Monday, 9 May 2011

At Asean, no solution

via CAAI

Published: 8/05/2011 at 03:31 PM
Online news:

The Association of Southeast Asian Nations on Sunday failed to resolve a bitter border row between Thailand and Cambodia which hijacked the agenda of an annual summit in Indonesia.

Workers move the flags of the 10 member countries of the Association of Southeast Asia Nations (ASEAN) in Jakarta. Southeast Asian leaders met Sunday for the final day of an annual summit that has been hijacked by a bitter feud between Thailand and Cambodia over a tiny patch of disputed borderland.

Asean leaders said the dispute was threatening regional unity and overshadowing the 10-nation group's strategic message of economic integration, but were unable to wring any compromises from the feuding neighbours.

The bloc's weakness in conflict resolution was thrown into stark relief when the leaders' final statement merely said the dispute "should be amicably resolved in the spirit of Asean solidarity".

It also welcomed an in-principle agreement to allow Indonesian military observers on the disputed border and called on Jakarta, the current chair of Asean, to continue its mediation efforts.

Indonesian President Susilo Bambang Yudhoyono hosted an unscheduled meeting with the Thai and Cambodian leaders on Sunday morning but failed to achieve a breakthrough in negotiations.

Cambodian Prime Minister Hun Sen admitted after the meeting that the row was "spoiling" the summit, which was supposed to focus on long-term plans to create a harmonised economic community by 2015.

"Everyone knows that the problem of the Thai-Cambodia border has been spoiling the atmosphere and also creates a challenge for Asean," he told reporters.

Eighteen people have been killed and 85,000 temporarily displaced in weeks of clashes over ownership of a small patch of territory surrounding an 11th-century Khmer temple. The temple itself belongs to Cambodia.

In a highly critical tone not usually heard at Asean meetings, Hun Sen on Saturday accused Thailand of invading Cambodia and seeking to prolong the conflict "in order to violate weaker neighbouring Asean members".

Thai Prime Minister Abhisit Vejjajiva dismissed the accusation and warned that the dispute, which was not on the formal agenda of the summit, threatened to undermine Asean's broad strategic vision.

"I accept that the issue could affect the credibility of Asean. We must therefore make sure that any problem should be solved, locally, bilaterally and if needed with the facilitation of the region," he said.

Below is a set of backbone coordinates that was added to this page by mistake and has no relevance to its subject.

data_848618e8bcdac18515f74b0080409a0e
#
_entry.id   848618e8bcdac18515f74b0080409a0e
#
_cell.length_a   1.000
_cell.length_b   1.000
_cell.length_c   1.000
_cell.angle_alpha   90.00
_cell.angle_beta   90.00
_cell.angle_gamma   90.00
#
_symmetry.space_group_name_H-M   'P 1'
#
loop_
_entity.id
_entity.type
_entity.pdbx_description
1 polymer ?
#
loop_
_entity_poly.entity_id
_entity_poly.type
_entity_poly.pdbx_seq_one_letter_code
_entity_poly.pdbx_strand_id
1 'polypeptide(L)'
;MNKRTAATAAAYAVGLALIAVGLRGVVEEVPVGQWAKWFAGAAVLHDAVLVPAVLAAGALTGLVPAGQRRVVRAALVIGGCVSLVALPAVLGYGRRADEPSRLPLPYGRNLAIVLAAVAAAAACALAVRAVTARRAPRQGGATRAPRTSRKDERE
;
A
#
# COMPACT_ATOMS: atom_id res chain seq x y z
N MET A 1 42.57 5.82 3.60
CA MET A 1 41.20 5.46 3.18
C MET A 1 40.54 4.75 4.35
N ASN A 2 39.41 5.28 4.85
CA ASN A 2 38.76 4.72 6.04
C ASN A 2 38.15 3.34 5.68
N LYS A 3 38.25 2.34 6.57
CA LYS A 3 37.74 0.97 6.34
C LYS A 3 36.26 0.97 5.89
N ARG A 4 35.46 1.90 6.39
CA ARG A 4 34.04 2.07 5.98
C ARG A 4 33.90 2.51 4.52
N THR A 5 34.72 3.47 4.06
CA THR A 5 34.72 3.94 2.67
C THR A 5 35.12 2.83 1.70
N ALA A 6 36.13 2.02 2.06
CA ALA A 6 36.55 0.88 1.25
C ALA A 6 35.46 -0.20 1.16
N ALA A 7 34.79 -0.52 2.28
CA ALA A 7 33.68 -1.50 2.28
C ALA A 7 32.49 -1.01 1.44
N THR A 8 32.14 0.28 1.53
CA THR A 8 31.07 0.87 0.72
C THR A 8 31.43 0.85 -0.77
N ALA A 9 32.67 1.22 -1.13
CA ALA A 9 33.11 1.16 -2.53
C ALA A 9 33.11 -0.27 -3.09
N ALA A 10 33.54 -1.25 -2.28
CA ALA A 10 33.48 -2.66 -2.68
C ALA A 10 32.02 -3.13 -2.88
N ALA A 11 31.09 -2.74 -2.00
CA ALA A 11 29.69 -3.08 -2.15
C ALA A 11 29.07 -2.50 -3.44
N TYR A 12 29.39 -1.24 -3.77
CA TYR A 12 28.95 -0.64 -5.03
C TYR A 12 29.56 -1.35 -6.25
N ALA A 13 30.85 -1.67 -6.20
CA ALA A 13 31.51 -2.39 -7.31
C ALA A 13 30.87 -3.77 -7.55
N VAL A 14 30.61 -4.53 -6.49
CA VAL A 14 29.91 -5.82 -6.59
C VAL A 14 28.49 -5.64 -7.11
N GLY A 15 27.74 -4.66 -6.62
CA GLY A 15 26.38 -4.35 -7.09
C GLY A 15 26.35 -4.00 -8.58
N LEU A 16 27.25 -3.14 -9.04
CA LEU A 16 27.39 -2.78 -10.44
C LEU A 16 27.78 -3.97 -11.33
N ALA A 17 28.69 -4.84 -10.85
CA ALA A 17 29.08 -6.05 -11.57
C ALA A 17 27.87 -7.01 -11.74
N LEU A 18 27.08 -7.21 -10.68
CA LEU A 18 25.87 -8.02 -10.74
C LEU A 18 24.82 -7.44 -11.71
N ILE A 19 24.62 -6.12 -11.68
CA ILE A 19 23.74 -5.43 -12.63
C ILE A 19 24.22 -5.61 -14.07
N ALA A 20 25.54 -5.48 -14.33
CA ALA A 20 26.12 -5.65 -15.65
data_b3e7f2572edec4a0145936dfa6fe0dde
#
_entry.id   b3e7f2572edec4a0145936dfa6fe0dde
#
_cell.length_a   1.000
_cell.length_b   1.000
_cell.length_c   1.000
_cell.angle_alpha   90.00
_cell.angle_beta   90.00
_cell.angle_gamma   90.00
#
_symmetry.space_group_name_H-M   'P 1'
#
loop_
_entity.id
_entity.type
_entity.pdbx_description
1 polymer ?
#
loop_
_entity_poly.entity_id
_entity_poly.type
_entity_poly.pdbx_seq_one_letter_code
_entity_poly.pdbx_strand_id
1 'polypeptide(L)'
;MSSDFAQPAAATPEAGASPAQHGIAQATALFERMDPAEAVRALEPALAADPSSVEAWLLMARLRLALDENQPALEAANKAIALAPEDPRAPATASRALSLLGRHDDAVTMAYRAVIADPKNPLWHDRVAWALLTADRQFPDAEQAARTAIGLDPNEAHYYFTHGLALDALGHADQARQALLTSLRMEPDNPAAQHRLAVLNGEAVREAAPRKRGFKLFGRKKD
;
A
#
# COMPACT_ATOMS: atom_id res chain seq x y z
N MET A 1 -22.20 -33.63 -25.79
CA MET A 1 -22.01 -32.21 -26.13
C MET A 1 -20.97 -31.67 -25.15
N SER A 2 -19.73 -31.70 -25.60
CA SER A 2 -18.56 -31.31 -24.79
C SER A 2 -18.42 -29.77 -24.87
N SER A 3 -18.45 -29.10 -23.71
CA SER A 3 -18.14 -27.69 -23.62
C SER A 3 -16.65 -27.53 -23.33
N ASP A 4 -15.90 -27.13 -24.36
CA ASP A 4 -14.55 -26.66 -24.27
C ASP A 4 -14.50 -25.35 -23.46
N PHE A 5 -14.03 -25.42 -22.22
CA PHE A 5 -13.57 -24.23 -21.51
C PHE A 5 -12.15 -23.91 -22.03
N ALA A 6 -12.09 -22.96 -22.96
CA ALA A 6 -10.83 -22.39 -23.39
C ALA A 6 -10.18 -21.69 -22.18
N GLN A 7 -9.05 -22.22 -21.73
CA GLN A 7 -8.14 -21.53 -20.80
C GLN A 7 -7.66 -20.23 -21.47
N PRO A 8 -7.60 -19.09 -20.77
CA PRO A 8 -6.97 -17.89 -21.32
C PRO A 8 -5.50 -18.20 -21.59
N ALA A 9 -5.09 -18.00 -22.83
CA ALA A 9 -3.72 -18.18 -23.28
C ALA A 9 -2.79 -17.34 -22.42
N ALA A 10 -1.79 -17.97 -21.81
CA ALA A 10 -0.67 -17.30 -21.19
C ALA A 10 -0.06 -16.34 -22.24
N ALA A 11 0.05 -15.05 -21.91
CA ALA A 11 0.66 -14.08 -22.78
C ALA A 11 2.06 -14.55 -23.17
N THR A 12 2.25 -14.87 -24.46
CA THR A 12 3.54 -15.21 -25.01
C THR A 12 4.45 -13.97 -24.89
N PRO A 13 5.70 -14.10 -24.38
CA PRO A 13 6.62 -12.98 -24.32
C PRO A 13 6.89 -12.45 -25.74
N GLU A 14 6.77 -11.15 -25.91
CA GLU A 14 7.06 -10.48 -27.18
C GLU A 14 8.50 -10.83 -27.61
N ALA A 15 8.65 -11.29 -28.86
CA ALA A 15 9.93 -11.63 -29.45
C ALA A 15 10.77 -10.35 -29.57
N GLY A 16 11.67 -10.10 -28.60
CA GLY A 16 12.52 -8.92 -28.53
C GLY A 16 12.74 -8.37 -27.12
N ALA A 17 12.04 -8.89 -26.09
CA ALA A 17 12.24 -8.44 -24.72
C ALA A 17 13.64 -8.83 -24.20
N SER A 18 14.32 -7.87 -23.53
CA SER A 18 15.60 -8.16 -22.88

"Thailand recognises full well that any conflict between Asean member states can undermine Asean?s community-building efforts."

Other issues on the table at the summit included food and energy security, territorial disputes in the South China Sea, the scourge of human trafficking and East Timor's membership bid.

Burma stole the headlines on Friday when Asean officials announced that the military-led country -- which is under Western sanctions for serial human rights abuses -- had asked to chair the group in 2014.

US-based Human Rights Watch said Asean would become the "laughing stock of intergovernmental forums" if it granted the request.

The Asean chairman's statement at the end of the meeting said only that the request had been "considered", meaning the leaders deferred a decision to a later date.

Yudhoyono said Burma, which held elections last year that were derided as as a farce by critics, would have to "continue the process of democratisation" so that its leadership of Asean would not be "viewed negatively".

The Asean leaders also emphasised the "need for a breakthrough" in talks with Beijing about a code of conduct in the South China Sea, a strategic maritime route where China and several Asean states have rival territorial claims.

Indonesia has been trying to find a solution to the Thai-Cambodia conflict on behalf of Asean, but so far it has achieved little except the in-principle agreement to accept a small team of military observers on the border.

Officials said Hun Sen and Abhisit agreed to have their foreign ministers meet again in Jakarta on Monday to discuss the conflict further.

Putting a brave face on the episode, Asean Secretary General Surin Pitsuwan said: "The fact that they are meeting is a good sign."

But other Asean leaders were not so sanguine.

Philippine President Benigno Aquino, speaking to reporters late Saturday, said that Asean unity was at stake and expressed concern that the conflict could worsen.

"How can we have one Asean, one family if we have two major components who cannot solve their problems?" he said.

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